Ideation · Lead generation

what makes a customer buy into a new idea?


March 18th, 2018

Do you guys believe that there are key metrics that we can use to measure that will increase the probability of customers buying into a new concept, idea, product or service?

Rob Hirsch Traveler, nature lover, & entrepreneur

March 23rd, 2018

Your initial question's answer is "if it saves them or gives them time or money, or speaks to their heart's desire."

Regarding metrics, I haven't heard anyone "moneyball" an idea, but I came up with the below off the top of my head. There are, of course, exceptions, but you're interested in a wide target. Everything listed below will keep an idea simple and easy.

  • No more than 3 colors in your brand palette.
  • No more than 2 words in the brand name.
  • No more than 3 syllables in each word in the brand name.
  • The marketing website or MVP will be simple (because it's new); Every web page should be accessible in less than 3 clicks/taps.
  • All web pages should render in less than 3 seconds.
  • The value proposition should be no more than 3 sentences and could be said in 1 breathe.
  • A stranger to the idea should be able to navigate the website in less than 3 minutes, and know what the problem you're solving is, and how the idea solves it.

Amy Haderer CEO and Founder of [M]otherboard Birth

March 18th, 2018

Every business and market is different. I would recommend the books "The Lean Startup" and "Tipping Point." "Lean Startup" discusses how a process of experimentation helps startups to figure out exactly what their customers want, when sometimes even the customers don't know. "Tipping Point" discusses all the large and small factors that can cause ideas, behaviors, and products to "tip" and become viral.

Landon Bennett Co-founder, Ad Reform &

March 27th, 2018

Does the new product/service increase the customers revenue, save them money, and/or decrease the risk of losing money? These are the key drivers from the top down of an org. That's always a key question to answer before building a new product/service. There are many more, but this is a good place to start.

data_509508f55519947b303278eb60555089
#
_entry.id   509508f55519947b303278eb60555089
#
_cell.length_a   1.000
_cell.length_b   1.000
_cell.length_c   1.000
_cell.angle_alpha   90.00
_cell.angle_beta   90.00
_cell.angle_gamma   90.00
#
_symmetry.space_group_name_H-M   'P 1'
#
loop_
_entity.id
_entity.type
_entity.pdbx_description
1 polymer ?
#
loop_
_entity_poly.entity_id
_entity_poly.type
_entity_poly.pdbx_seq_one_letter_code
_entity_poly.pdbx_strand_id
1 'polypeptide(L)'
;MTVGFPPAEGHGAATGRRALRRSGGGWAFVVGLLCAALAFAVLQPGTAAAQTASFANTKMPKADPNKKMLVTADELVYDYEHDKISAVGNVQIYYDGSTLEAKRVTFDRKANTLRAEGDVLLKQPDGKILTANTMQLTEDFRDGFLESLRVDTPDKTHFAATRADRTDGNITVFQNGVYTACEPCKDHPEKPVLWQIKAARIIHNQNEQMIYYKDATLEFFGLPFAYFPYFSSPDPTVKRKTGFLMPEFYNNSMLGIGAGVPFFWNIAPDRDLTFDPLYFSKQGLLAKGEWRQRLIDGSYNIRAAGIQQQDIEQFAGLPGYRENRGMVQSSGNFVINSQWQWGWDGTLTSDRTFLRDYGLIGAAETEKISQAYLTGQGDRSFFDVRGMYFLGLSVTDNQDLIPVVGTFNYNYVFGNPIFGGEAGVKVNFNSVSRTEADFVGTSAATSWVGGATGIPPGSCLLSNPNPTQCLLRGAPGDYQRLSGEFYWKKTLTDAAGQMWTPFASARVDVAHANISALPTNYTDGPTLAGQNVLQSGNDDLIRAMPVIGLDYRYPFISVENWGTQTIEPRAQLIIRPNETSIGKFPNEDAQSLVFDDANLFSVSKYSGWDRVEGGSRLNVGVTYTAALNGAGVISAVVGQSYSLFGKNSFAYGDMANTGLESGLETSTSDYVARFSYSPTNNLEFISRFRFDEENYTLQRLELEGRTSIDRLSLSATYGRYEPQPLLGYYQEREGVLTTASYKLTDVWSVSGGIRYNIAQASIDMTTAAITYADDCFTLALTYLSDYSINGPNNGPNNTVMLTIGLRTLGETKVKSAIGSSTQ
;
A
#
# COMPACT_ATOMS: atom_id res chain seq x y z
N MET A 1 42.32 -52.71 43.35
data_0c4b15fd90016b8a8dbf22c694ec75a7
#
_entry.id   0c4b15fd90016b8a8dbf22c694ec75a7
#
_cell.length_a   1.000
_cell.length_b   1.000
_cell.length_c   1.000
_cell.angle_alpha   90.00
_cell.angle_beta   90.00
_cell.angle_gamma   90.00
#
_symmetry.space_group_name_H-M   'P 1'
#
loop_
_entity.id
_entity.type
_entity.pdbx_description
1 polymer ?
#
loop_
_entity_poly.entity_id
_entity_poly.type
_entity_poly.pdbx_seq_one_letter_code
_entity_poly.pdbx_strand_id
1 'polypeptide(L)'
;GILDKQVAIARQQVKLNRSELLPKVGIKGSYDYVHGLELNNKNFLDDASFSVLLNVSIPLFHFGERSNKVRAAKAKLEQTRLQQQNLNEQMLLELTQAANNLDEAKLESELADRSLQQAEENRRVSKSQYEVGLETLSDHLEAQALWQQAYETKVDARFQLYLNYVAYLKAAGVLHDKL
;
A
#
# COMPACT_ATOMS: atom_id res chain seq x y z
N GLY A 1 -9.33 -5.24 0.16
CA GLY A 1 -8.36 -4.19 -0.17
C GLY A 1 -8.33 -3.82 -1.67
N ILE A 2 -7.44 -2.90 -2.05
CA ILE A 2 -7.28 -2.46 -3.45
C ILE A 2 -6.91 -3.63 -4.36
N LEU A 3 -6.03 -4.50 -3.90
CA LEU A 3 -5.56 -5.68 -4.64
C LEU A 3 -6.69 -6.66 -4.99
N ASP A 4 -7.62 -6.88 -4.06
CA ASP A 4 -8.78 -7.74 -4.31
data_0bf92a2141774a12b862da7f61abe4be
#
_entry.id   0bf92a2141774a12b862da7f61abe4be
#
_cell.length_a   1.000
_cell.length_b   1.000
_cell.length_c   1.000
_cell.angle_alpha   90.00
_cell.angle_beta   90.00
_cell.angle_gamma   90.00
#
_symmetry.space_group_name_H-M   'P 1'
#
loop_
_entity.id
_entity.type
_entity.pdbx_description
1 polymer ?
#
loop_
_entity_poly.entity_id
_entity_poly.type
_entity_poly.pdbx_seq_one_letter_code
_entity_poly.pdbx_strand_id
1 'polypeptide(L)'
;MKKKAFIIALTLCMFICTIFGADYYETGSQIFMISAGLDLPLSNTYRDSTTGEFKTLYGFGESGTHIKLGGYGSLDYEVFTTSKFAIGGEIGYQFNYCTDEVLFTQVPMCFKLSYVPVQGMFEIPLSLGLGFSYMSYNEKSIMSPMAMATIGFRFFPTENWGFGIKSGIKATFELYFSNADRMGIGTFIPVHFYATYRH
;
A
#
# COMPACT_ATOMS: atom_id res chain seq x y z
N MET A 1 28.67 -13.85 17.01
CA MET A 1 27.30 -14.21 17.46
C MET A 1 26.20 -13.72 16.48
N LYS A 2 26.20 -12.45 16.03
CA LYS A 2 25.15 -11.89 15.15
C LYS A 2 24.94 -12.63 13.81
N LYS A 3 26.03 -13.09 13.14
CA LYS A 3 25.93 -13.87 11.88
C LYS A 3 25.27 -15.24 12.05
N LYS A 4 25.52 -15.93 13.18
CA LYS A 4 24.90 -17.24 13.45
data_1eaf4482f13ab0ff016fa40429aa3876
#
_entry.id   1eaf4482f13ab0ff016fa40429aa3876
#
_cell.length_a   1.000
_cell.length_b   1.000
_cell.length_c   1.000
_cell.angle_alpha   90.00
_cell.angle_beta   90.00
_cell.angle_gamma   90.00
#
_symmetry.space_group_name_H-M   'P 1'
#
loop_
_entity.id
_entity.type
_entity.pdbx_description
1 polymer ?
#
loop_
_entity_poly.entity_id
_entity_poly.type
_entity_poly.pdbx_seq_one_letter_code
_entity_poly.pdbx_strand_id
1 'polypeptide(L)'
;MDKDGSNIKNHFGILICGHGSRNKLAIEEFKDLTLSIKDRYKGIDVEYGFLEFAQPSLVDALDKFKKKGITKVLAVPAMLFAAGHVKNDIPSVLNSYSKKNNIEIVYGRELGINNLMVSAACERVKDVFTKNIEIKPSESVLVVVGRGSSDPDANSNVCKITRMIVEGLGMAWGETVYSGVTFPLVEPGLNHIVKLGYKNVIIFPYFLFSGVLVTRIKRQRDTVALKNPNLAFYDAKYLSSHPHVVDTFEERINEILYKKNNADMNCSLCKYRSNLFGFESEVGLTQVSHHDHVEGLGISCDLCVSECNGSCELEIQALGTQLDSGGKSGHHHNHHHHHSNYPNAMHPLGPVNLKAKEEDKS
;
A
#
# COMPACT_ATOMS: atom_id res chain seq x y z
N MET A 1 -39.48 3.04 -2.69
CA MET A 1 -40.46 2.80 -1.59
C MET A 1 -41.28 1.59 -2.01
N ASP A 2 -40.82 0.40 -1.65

David M

March 19th, 2018

Sure you can. Target the industry and product class, and then do research on the history of adaptation of new products or services in that market. This is all part of a business plan. Years ago, National research group used to have one of the most extensive and detailed databases. They measured and cross analyzed data for new movies so they would know how to market them. Now if you are talking about a completely new concept that isn't evolved from an already existent one...may be tougher. But the same idea applies.

Okoye Ikechukwu-Maria Nnamdi Hyacinth Managing Partner, McAgnus-Dei Associates (but may change in due course)

March 26th, 2018

A customer does not buy into a new idea. The customer buys satisfaction for his/her need(s). So whatever the new idea is, if it does not satisfy the customers' needs it has no place in their pocket. This is the beginning. If you go further, it will not just be satisfying the needs but also includes the mode of satisfaction and the manner of delivery and the environment of delivery. These are what your new idea should be addressing and not the customer buying into an idea that may not find a place in his/her need(s) satisfying basket.


March 19th, 2018

Having loyal customers is all about attracting the people who share your fundamental beliefs. People don't buy what you do. They buy why you do it. This might seem obvious, but it's a critical step that is often overlooked. If you are the founder of your business, try telling your marketing team why you started it in the first place? Understanding "why" is essential to knowing how to communicate "how" and "what" you do.

Mr. Endeley Ndemba New Partnership Platform for Affordable Urban Housings Development abridged NEP-PLAUHD.

March 20th, 2018

Satisfaction from the product

Amandeep Bathla Serial Entrepreneur looking for go-to-market consulting

Last updated on March 21st, 2018

Mindset. When approaching customers with a new idea, you got to identify early adopters from the back-benchers. Early adopters are those customers who are always on a look-out to try new things to improve their business, even if it comes at the cost of a bit of a risk. They are the low hanging fruits for your new-idea app. They comprise only a handful of all your target customer-base (probably 1 in 10), but they are incredibly catalytic in creating what's called the snowball effect, which would eventually also suck in the back-benchers among your potential customers. Metrics could be used to supplement your product pitch, but won't break the ice, unless you are presenting your product to an early-adopter.

On the contrary, in order to pitch your product to a lazy adopter and close the deal, you have to be patient, persistent and strategical and use marketing techniques like influencer marketing and social proof.

Chicke Fitzgerald 𝗘𝗻𝗴𝗮𝗴𝗲𝗺𝗲𝗻𝘁 𝗲𝘅𝗽𝗲𝗿𝘁 𝘄𝗶𝘁𝗵 𝗮 𝗳𝗼𝗰𝘂𝘀 𝗼𝗻 𝗴𝗶𝘃𝗶𝗻𝗴. 💡 I zig where others zag #͏z͏i͏g͏w͏i͏t͏h͏c͏h͏i͏c͏k͏e

March 18th, 2018

Curiously worded question. Metrics don’t drive adoption. They measure it.

what am I missing?

Dimitry Rotstein Founder at Miranor

March 18th, 2018

The question is vague, but it sounds like you're talking about idea validation, because the whole point of validation is to predict the chances of customers buying your product before actually building that product. Validation is not really a metric, but it can be quantified to a certain degree. In fact, I just wrote an article about quantifying validation:

Hope it answers your question.